Monthly Archives: March 2013

March 29, 2013

A drink-driver from Wales was jailed for four years after he crashed his car into a tree and left the passenger to die.

Ceiron Cook, 36, had been smoking cannabis on the night the accident occurred as well as being over the drink drive limit. He told courts that he lost control in the snow and icy conditions on a country road.

However, to the horror of two passers-by who discovered the car, Mr Cook’s fiancée Lynsey Popp, a mother of two had been left to die. Mr Cook had been that callous that after the crash he ran home and went to bed instead of calling the emergency services, leaving Lynsey there to die.

The court heard how Mr Cook was an uninsured provisional licence holder, with a record of driving whilst disqualified and uninsured.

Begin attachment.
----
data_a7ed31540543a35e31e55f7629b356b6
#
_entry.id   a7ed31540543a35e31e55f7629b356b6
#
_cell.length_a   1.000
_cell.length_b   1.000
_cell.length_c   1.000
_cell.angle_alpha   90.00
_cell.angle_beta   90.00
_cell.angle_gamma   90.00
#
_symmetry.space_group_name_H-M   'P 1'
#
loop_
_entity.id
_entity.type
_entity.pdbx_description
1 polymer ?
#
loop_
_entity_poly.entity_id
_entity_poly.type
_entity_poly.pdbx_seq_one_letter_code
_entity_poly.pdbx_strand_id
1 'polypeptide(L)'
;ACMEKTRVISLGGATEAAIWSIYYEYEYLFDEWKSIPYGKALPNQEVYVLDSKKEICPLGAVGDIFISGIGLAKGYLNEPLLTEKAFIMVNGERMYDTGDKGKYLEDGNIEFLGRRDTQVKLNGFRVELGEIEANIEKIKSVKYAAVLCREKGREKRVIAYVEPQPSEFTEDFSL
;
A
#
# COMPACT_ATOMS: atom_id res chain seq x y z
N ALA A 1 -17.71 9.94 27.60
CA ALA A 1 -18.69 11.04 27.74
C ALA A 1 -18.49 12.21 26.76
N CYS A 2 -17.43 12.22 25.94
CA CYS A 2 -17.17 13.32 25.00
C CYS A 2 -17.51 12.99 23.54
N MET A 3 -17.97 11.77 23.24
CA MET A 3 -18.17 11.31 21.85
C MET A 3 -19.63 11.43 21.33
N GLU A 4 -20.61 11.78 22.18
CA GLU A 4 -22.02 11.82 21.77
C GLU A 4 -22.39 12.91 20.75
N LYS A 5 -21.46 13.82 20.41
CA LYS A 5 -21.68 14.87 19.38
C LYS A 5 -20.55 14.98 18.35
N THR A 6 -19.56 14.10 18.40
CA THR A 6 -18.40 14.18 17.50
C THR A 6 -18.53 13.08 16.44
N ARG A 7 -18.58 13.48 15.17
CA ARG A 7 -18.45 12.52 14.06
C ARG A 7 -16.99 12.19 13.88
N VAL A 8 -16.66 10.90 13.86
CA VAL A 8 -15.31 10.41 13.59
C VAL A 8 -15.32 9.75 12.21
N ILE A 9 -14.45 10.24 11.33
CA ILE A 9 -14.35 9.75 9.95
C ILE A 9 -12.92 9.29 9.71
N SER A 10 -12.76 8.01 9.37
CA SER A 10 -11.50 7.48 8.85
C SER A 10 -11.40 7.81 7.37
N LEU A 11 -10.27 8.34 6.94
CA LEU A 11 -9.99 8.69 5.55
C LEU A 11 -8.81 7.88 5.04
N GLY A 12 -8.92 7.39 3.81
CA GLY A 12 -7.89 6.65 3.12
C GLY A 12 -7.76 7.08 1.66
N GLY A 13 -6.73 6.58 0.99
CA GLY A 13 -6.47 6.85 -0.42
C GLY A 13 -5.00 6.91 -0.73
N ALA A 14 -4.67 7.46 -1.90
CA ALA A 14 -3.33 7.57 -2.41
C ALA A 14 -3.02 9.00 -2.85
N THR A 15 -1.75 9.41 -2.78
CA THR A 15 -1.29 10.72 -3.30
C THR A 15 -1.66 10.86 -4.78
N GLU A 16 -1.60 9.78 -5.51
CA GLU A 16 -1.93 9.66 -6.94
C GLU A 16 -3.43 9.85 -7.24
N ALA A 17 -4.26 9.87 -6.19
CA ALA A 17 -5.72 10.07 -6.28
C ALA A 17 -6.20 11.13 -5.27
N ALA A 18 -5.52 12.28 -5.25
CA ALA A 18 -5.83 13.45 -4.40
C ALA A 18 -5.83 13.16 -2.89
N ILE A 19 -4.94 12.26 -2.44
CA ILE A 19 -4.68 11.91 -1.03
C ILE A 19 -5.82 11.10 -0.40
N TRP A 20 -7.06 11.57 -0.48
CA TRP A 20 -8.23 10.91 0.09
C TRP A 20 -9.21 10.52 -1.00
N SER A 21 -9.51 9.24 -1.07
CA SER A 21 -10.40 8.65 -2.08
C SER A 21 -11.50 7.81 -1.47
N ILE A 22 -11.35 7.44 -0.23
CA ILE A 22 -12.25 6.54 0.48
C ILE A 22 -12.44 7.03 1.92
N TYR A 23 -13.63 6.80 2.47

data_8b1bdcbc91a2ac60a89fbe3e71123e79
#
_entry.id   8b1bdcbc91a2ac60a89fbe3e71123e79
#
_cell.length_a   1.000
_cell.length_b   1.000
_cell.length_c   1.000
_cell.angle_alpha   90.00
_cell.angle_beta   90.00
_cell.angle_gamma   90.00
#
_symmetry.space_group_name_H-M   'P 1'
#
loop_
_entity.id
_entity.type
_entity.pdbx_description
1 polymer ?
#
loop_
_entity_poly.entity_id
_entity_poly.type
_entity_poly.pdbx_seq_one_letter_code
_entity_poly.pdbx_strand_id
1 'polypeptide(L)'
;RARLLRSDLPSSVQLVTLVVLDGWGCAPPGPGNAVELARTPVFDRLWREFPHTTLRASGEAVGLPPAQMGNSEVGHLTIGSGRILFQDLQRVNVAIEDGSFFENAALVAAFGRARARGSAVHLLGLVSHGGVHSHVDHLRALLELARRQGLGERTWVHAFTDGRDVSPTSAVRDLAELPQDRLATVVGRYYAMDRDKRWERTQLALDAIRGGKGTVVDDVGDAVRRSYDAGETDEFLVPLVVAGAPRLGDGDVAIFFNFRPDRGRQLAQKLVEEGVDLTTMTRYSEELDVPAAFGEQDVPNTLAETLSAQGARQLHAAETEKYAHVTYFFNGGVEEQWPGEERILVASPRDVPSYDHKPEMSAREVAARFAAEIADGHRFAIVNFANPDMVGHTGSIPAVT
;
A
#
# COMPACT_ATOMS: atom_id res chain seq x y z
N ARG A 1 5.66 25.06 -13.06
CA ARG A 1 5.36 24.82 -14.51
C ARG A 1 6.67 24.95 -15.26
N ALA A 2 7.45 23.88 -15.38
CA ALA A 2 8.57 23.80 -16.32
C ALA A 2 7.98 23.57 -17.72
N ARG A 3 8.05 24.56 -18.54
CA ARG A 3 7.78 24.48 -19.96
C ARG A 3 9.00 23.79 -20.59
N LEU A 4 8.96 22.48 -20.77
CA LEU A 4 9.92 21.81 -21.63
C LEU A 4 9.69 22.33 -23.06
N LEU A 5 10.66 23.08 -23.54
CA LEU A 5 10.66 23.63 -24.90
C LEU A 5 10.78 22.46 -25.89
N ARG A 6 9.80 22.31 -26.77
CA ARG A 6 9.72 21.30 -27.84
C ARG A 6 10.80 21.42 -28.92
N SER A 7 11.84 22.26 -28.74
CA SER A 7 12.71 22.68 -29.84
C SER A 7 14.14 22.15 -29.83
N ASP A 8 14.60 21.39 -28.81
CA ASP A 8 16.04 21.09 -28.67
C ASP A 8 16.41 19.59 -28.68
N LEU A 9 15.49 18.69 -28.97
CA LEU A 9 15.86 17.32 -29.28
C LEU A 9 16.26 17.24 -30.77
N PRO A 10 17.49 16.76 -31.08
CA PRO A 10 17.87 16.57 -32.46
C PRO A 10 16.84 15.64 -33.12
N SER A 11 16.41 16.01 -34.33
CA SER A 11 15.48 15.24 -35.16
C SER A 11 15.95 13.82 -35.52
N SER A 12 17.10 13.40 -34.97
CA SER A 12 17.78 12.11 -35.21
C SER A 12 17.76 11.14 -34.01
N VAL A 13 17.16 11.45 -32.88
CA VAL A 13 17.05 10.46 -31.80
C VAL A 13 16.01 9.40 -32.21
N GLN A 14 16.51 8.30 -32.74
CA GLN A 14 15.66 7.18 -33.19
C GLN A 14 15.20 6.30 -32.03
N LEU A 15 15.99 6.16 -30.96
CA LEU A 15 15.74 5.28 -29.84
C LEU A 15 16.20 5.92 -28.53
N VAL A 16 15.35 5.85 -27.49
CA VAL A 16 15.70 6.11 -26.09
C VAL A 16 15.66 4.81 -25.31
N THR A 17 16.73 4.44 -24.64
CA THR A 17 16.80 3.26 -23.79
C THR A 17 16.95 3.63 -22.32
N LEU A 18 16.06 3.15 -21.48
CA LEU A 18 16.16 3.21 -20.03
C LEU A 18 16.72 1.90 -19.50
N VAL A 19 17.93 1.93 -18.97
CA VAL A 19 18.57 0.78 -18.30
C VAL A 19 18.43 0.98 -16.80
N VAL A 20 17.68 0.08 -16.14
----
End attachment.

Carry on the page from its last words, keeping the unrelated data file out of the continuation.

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March 28, 2013
Long Journeys

Jumping in the car and setting off for a long drive is, in theory, a wonderful idea.

That is until you get lost, run out of petrol, someone desperately needs a toilet break or the car decides to break down.

You can however, with a little bit of preparation make the journey a lot better. Grab yourself a satnav, these make life so much more easier. Have a check which service stations you will be passing as you’re on your journey. If your journey is going to be particularly long, have some drinks in the car with you so you can stay hydrated. And if you have young children cds of their favourite music or stories are perfect.

Be sure to check out traffic reports before you head off, no one wants to sit in traffic. You can also check if there are alternative routes to your journey.

These simple things make a big difference to your journey.


March 27, 2013